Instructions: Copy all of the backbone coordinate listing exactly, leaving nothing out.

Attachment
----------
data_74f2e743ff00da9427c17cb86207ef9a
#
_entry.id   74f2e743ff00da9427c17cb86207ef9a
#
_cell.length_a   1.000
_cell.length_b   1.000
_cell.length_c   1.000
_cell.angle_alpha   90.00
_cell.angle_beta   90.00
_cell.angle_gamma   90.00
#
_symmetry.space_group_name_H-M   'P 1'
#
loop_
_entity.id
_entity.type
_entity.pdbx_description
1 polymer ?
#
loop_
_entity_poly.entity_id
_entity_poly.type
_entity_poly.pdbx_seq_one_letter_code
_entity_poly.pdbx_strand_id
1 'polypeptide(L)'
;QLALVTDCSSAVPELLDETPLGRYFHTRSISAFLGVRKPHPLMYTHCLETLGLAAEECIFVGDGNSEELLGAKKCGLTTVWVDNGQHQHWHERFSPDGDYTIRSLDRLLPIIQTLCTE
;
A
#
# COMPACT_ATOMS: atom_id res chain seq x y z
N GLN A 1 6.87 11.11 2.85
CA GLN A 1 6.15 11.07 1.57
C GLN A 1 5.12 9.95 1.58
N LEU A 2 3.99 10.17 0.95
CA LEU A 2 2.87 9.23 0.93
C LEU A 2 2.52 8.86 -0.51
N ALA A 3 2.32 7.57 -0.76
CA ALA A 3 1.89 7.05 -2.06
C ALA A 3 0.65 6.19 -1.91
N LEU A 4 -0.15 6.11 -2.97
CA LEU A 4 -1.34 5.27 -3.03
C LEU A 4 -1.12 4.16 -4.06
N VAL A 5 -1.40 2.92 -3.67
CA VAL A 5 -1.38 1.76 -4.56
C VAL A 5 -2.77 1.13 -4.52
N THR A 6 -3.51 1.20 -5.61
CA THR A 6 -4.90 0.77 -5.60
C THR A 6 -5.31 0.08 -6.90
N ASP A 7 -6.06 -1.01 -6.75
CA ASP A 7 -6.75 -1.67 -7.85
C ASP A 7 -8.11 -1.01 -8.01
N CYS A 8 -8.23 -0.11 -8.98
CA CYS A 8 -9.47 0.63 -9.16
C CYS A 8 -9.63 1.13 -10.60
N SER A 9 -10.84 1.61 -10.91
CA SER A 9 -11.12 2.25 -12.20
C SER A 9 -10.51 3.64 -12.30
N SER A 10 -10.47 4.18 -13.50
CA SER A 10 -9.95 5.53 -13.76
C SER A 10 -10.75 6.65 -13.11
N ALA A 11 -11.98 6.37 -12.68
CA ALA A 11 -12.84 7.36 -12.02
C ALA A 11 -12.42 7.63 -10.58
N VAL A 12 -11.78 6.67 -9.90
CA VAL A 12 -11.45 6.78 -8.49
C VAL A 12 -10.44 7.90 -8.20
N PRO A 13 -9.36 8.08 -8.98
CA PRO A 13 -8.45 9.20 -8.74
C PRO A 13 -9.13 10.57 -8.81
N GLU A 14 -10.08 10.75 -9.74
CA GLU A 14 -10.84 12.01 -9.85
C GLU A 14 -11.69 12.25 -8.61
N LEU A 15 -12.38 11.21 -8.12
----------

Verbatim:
data_74f2e743ff00da9427c17cb86207ef9a
#
_entry.id   74f2e743ff00da9427c17cb86207ef9a
#
_cell.length_a   1.000
_cell.length_b   1.000
_cell.length_c   1.000
_cell.angle_alpha   90.00
_cell.angle_beta   90.00
_cell.angle_gamma   90.00
#
_symmetry.space_group_name_H-M   'P 1'
#
loop_
_entity.id
_entity.type
_entity.pdbx_description
1 polymer ?
#
loop_
_entity_poly.entity_id
_entity_poly.type
_entity_poly.pdbx_seq_one_letter_code
_entity_poly.pdbx_strand_id
1 'polypeptide(L)'
;QLALVTDCSSAVPELLDETPLGRYFHTRSISAFLGVRKPHPLMYTHCLETLGLAAEECIFVGDGNSEELLGAKKCGLTTVWVDNGQHQHWHERFSPDGDYTIRSLDRLLPIIQTLCTE
;
A
#
# COMPACT_ATOMS: atom_id res chain seq x y z
N GLN A 1 6.87 11.11 2.85
CA GLN A 1 6.15 11.07 1.57
C GLN A 1 5.12 9.95 1.58
N LEU A 2 3.99 10.17 0.95
CA LEU A 2 2.87 9.23 0.93
C LEU A 2 2.52 8.86 -0.51
N ALA A 3 2.32 7.57 -0.76
CA ALA A 3 1.89 7.05 -2.06
C ALA A 3 0.65 6.19 -1.91
N LEU A 4 -0.15 6.11 -2.97
CA LEU A 4 -1.34 5.27 -3.03
C LEU A 4 -1.12 4.16 -4.06
N VAL A 5 -1.40 2.92 -3.67
CA VAL A 5 -1.38 1.76 -4.56
C VAL A 5 -2.77 1.13 -4.52
N THR A 6 -3.51 1.20 -5.61
CA THR A 6 -4.90 0.77 -5.60
C THR A 6 -5.31 0.08 -6.90
N ASP A 7 -6.06 -1.01 -6.75
CA ASP A 7 -6.75 -1.67 -7.85
C ASP A 7 -8.11 -1.01 -8.01
N CYS A 8 -8.23 -0.11 -8.98
CA CYS A 8 -9.47 0.63 -9.16
C CYS A 8 -9.63 1.13 -10.60
N SER A 9 -10.84 1.61 -10.91
CA SER A 9 -11.12 2.25 -12.20
C SER A 9 -10.51 3.64 -12.30
N SER A 10 -10.47 4.18 -13.50
CA SER A 10 -9.95 5.53 -13.76
C SER A 10 -10.75 6.65 -13.11
N ALA A 11 -11.98 6.37 -12.68
CA ALA A 11 -12.84 7.36 -12.02
C ALA A 11 -12.42 7.63 -10.58
N VAL A 12 -11.78 6.67 -9.90
CA VAL A 12 -11.45 6.78 -8.49
C VAL A 12 -10.44 7.90 -8.20
N PRO A 13 -9.36 8.08 -8.98
CA PRO A 13 -8.45 9.20 -8.74
C PRO A 13 -9.13 10.57 -8.81
N GLU A 14 -10.08 10.75 -9.74
CA GLU A 14 -10.84 12.01 -9.85
C GLU A 14 -11.69 12.25 -8.61
N LEU A 15 -12.38 11.21 -8.12